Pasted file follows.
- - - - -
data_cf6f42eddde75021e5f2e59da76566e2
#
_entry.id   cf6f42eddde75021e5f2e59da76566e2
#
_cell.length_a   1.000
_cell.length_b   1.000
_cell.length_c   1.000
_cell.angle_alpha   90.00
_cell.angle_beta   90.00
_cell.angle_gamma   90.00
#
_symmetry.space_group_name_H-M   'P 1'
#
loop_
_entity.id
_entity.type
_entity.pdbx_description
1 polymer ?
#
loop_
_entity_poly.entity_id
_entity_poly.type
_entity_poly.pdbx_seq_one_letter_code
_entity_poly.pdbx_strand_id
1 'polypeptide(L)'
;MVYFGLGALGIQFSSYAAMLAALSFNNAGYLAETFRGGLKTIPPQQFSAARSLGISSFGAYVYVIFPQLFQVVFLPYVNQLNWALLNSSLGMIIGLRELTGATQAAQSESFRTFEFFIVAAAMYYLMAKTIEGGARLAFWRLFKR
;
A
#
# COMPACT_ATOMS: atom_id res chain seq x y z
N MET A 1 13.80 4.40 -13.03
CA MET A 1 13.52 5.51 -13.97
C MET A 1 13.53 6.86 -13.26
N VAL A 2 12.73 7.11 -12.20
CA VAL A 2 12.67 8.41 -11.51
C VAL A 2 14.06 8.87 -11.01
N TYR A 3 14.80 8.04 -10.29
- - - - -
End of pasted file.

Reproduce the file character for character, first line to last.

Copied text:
data_cf6f42eddde75021e5f2e59da76566e2
#
_entry.id   cf6f42eddde75021e5f2e59da76566e2
#
_cell.length_a   1.000
_cell.length_b   1.000
_cell.length_c   1.000
_cell.angle_alpha   90.00
_cell.angle_beta   90.00
_cell.angle_gamma   90.00
#
_symmetry.space_group_name_H-M   'P 1'
#
loop_
_entity.id
_entity.type
_entity.pdbx_description
1 polymer ?
#
loop_
_entity_poly.entity_id
_entity_poly.type
_entity_poly.pdbx_seq_one_letter_code
_entity_poly.pdbx_strand_id
1 'polypeptide(L)'
;MVYFGLGALGIQFSSYAAMLAALSFNNAGYLAETFRGGLKTIPPQQFSAARSLGISSFGAYVYVIFPQLFQVVFLPYVNQLNWALLNSSLGMIIGLRELTGATQAAQSESFRTFEFFIVAAAMYYLMAKTIEGGARLAFWRLFKR
;
A
#
# COMPACT_ATOMS: atom_id res chain seq x y z
N MET A 1 13.80 4.40 -13.03
CA MET A 1 13.52 5.51 -13.97
C MET A 1 13.53 6.86 -13.26
N VAL A 2 12.73 7.11 -12.20
CA VAL A 2 12.67 8.41 -11.51
C VAL A 2 14.06 8.87 -11.01
N TYR A 3 14.80 8.04 -10.29